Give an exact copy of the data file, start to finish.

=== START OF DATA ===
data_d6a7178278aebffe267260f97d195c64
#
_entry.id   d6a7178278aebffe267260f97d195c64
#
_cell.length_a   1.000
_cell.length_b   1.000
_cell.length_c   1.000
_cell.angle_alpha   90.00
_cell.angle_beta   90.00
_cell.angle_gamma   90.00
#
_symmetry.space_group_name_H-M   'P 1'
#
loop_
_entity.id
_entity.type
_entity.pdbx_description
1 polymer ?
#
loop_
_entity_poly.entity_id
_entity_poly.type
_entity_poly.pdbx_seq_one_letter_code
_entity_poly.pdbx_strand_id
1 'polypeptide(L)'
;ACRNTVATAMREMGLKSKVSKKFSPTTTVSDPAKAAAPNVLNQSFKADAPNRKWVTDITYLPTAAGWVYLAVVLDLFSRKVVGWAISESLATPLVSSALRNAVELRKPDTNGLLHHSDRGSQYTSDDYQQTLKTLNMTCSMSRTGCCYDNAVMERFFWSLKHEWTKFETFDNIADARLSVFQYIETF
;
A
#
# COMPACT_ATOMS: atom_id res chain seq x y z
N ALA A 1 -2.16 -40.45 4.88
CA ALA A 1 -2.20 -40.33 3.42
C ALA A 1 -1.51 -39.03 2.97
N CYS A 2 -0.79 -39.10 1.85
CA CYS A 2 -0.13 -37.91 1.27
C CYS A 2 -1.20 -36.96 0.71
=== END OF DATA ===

data_d6a7178278aebffe267260f97d195c64
#
_entry.id   d6a7178278aebffe267260f97d195c64
#
_cell.length_a   1.000
_cell.length_b   1.000
_cell.length_c   1.000
_cell.angle_alpha   90.00
_cell.angle_beta   90.00
_cell.angle_gamma   90.00
#
_symmetry.space_group_name_H-M   'P 1'
#
loop_
_entity.id
_entity.type
_entity.pdbx_description
1 polymer ?
#
loop_
_entity_poly.entity_id
_entity_poly.type
_entity_poly.pdbx_seq_one_letter_code
_entity_poly.pdbx_strand_id
1 'polypeptide(L)'
;ACRNTVATAMREMGLKSKVSKKFSPTTTVSDPAKAAAPNVLNQSFKADAPNRKWVTDITYLPTAAGWVYLAVVLDLFSRKVVGWAISESLATPLVSSALRNAVELRKPDTNGLLHHSDRGSQYTSDDYQQTLKTLNMTCSMSRTGCCYDNAVMERFFWSLKHEWTKFETFDNIADARLSVFQYIETF
;
A
#
# COMPACT_ATOMS: atom_id res chain seq x y z
N ALA A 1 -2.16 -40.45 4.88
CA ALA A 1 -2.20 -40.33 3.42
C ALA A 1 -1.51 -39.03 2.97
N CYS A 2 -0.79 -39.10 1.85
CA CYS A 2 -0.13 -37.91 1.27
C CYS A 2 -1.20 -36.96 0.71